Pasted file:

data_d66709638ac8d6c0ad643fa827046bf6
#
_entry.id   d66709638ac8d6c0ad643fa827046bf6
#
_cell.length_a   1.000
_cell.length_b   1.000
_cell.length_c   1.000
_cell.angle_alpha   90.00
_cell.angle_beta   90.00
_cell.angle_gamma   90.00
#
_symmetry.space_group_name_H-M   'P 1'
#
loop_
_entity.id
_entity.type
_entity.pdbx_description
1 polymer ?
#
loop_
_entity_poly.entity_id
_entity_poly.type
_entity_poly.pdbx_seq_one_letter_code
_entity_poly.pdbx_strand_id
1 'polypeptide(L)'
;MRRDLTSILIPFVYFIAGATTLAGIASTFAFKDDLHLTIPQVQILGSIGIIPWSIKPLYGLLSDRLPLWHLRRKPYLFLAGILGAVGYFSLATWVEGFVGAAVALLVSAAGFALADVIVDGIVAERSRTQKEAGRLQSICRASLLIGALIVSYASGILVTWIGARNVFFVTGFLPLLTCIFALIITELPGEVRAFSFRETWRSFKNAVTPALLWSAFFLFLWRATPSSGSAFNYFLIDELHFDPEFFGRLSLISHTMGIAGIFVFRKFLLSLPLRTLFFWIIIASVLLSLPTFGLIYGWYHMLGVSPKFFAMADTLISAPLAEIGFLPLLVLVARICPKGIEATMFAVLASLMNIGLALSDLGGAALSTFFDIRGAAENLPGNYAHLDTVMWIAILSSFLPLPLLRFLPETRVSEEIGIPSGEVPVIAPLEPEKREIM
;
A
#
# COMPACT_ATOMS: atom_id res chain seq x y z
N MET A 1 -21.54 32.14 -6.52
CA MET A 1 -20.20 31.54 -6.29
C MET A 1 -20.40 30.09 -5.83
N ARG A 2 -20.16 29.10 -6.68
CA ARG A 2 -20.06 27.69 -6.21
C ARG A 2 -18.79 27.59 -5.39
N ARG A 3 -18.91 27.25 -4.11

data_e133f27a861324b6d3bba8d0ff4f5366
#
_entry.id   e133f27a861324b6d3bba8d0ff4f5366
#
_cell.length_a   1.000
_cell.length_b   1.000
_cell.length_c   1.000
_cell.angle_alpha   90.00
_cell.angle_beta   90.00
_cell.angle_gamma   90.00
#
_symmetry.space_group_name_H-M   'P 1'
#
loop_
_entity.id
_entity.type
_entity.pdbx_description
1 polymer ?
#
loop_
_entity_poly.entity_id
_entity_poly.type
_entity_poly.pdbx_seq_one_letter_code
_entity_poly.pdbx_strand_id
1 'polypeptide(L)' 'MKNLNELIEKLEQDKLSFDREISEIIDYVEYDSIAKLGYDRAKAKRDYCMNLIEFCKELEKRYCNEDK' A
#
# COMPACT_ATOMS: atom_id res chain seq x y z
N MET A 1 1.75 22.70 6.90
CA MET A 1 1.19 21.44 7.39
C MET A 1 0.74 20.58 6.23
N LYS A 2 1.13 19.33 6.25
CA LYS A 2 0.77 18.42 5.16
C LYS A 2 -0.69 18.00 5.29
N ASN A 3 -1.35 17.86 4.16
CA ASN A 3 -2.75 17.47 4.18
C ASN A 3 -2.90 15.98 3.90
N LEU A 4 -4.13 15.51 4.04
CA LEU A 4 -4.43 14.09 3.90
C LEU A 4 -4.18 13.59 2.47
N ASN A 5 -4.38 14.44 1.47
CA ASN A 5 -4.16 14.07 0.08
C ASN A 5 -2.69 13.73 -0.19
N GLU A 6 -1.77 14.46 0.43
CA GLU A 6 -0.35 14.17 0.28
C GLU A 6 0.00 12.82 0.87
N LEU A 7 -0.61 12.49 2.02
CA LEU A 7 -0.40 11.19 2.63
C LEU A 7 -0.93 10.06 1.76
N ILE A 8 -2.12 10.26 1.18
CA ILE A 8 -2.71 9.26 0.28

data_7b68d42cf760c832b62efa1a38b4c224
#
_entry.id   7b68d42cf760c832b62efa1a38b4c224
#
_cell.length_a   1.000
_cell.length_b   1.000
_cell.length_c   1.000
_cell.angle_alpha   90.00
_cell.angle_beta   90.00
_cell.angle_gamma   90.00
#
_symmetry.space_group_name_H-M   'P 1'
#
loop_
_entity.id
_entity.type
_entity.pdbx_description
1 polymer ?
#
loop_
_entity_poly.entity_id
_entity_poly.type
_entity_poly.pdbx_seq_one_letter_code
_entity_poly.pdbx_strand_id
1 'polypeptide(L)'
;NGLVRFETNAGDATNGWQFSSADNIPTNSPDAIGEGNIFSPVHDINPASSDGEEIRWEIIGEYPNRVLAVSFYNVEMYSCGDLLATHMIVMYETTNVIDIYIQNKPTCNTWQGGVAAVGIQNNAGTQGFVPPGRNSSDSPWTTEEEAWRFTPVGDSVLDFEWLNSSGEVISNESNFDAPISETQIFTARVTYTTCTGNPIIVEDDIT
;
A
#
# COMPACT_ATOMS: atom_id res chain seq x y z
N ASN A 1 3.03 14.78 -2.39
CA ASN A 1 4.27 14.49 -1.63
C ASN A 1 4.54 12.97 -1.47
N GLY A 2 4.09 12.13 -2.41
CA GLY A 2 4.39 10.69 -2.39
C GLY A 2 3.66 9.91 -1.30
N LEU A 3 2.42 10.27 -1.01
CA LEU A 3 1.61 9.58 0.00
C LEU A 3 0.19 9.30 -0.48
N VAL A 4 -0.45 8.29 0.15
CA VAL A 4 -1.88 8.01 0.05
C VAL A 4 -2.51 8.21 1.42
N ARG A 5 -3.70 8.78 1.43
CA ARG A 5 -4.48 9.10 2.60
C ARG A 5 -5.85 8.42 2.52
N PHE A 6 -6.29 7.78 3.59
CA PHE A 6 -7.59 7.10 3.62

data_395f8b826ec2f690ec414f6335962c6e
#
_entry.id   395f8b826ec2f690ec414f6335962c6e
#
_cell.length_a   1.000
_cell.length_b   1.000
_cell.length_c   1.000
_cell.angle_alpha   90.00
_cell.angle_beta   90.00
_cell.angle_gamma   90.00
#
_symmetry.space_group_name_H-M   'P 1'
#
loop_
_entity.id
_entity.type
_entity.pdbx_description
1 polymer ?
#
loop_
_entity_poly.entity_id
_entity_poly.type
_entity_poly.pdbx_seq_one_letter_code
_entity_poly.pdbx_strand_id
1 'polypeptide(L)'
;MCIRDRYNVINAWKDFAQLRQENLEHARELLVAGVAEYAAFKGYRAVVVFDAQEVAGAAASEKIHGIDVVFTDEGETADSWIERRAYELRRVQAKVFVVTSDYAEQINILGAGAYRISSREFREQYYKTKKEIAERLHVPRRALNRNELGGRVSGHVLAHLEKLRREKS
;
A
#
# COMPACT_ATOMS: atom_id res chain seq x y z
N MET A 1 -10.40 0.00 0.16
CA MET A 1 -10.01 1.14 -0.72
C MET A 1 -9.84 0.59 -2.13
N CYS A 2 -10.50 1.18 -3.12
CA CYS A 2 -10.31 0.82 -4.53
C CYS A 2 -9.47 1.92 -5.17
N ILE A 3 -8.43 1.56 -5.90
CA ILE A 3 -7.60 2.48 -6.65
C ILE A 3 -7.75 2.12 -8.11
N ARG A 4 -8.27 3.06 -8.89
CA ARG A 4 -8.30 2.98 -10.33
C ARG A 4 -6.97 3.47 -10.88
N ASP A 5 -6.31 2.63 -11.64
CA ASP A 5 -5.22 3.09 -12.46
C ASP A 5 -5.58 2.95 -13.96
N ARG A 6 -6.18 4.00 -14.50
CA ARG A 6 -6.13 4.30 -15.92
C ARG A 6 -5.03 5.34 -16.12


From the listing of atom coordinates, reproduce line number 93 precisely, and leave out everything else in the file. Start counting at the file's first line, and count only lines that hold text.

_cell.length_b   1.000